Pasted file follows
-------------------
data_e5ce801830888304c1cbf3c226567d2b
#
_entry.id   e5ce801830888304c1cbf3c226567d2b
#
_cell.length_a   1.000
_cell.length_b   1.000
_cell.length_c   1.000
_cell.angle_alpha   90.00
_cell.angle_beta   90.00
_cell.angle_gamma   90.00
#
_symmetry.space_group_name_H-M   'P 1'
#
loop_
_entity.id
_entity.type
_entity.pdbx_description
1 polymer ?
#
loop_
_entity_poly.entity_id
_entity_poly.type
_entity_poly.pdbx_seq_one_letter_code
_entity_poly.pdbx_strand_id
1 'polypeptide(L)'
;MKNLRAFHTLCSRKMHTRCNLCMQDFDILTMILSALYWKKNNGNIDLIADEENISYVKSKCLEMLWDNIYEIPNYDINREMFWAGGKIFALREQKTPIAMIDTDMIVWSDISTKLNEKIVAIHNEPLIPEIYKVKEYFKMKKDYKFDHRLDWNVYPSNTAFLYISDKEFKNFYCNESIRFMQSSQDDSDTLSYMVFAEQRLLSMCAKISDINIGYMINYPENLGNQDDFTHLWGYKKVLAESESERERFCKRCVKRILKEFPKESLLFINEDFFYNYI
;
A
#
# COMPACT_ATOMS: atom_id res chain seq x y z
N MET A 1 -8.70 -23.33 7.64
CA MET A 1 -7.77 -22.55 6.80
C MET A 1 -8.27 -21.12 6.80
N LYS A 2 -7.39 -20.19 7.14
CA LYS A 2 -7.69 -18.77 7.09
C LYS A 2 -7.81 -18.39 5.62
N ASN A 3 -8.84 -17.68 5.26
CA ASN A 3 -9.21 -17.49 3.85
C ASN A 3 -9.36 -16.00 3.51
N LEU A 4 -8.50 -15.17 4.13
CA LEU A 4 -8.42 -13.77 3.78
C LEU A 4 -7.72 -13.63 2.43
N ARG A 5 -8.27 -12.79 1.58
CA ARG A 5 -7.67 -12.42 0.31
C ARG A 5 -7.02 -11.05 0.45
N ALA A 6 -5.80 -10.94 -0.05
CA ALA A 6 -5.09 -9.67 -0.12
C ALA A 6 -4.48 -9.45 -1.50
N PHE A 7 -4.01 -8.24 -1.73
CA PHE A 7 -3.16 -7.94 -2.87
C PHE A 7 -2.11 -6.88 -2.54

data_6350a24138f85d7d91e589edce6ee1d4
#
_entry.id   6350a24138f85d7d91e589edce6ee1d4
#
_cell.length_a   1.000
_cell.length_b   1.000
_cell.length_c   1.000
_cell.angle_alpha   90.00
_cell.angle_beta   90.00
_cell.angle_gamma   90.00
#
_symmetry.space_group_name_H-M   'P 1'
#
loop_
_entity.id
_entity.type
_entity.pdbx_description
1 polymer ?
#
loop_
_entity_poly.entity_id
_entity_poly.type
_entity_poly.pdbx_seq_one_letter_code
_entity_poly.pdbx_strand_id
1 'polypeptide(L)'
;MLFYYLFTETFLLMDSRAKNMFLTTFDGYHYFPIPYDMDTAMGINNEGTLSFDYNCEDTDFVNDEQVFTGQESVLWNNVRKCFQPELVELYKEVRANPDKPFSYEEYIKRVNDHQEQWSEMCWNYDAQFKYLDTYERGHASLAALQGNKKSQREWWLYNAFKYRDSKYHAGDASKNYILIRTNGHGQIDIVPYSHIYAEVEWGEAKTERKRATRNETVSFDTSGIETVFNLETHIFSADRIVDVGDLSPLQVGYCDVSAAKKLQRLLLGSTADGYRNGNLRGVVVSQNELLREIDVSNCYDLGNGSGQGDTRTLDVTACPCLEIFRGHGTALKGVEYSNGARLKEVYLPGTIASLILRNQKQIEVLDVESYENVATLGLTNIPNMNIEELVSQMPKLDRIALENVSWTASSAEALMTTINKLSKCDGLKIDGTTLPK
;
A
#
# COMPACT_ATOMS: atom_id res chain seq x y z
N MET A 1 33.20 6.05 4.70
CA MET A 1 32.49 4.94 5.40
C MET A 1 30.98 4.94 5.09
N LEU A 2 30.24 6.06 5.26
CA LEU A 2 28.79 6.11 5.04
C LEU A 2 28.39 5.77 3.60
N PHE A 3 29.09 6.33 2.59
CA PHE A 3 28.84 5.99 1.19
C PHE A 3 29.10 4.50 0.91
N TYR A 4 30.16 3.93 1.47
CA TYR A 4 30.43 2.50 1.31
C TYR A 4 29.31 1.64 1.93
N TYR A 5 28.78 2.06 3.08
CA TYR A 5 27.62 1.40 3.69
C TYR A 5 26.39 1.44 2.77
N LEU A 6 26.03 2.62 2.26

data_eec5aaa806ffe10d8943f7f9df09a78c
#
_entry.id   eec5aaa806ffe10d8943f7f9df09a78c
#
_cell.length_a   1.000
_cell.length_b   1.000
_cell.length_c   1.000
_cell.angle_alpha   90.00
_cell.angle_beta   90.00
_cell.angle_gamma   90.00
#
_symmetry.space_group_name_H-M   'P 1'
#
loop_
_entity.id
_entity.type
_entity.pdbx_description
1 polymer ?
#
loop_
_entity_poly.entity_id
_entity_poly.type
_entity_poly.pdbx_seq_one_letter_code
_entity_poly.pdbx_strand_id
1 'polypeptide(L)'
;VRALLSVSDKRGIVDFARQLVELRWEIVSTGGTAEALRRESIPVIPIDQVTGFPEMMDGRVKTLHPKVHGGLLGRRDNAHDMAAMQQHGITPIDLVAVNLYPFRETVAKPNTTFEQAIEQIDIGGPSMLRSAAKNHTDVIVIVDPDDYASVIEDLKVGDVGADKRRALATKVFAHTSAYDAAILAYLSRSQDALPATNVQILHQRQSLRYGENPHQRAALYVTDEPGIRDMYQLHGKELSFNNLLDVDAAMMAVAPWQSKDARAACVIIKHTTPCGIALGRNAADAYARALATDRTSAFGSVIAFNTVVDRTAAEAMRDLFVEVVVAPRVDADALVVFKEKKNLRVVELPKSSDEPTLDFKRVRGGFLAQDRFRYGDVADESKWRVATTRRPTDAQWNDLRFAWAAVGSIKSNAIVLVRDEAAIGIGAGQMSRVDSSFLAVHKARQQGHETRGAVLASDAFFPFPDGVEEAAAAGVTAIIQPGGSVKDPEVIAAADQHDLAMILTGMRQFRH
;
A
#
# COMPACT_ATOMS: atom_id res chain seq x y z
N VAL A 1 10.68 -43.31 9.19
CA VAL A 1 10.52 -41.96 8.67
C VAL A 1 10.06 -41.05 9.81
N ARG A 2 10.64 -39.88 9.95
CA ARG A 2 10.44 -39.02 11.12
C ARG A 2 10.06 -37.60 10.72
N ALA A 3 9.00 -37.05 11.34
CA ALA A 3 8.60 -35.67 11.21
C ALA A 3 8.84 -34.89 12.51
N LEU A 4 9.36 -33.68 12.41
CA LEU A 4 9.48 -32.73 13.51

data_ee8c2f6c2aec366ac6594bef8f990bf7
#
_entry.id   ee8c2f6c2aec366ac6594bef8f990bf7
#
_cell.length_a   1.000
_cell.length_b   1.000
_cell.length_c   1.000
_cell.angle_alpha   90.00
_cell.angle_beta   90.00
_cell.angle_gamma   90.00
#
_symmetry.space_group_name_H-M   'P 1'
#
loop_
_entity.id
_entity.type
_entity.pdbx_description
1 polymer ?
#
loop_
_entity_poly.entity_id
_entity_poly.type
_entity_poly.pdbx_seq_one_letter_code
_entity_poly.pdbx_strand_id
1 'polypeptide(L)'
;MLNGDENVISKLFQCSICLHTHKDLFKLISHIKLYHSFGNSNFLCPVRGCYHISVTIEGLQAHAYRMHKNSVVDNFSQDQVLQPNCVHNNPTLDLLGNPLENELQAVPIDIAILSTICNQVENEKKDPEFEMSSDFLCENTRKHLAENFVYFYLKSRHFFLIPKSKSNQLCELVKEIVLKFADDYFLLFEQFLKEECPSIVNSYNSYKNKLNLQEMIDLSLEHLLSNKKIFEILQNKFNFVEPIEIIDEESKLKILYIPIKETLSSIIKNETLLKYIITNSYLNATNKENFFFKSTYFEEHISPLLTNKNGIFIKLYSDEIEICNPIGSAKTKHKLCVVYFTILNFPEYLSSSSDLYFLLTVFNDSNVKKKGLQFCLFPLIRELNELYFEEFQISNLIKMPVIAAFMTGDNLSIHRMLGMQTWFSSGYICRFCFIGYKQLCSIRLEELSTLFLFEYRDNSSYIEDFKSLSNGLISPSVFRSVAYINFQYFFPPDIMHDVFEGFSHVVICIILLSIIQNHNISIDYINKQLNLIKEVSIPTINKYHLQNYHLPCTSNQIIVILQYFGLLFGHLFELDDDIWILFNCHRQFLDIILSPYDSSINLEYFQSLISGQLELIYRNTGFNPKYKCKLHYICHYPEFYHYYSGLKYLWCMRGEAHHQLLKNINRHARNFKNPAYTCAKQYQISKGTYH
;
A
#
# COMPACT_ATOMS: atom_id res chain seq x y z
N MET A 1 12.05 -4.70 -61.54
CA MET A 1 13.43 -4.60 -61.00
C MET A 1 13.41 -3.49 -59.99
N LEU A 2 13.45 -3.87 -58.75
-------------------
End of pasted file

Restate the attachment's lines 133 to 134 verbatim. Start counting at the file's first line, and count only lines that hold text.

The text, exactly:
C ARG A 2 10.06 -37.60 10.72
N ALA A 3 9.00 -37.05 11.34